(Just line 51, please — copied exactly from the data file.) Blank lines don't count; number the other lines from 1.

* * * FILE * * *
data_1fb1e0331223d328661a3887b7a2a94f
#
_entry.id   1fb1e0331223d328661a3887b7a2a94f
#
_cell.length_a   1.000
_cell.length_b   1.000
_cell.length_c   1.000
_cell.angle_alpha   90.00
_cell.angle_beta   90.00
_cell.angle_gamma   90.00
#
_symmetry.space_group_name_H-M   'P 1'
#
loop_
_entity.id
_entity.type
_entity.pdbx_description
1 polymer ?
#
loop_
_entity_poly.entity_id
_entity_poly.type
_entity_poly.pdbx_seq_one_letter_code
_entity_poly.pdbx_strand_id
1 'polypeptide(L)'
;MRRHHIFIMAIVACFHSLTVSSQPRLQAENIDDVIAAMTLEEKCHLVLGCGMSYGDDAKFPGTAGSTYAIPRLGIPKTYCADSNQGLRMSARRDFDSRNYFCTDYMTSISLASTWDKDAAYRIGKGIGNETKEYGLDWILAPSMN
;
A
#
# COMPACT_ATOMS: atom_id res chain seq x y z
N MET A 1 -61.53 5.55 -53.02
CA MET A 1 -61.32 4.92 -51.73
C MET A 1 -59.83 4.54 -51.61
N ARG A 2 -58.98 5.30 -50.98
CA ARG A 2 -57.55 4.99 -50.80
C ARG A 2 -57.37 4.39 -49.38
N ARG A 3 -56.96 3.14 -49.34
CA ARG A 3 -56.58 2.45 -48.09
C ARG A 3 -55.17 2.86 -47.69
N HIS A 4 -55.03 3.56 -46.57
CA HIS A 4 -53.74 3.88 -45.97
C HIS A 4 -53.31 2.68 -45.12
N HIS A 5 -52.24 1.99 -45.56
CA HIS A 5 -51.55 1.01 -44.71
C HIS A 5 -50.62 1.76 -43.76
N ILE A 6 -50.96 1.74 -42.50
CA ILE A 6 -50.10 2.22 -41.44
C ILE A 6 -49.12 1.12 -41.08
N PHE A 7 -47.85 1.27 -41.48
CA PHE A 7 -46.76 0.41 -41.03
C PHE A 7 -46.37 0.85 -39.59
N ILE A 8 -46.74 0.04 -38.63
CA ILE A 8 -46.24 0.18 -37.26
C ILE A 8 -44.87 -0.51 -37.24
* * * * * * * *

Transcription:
C PHE A 7 -46.37 0.85 -39.59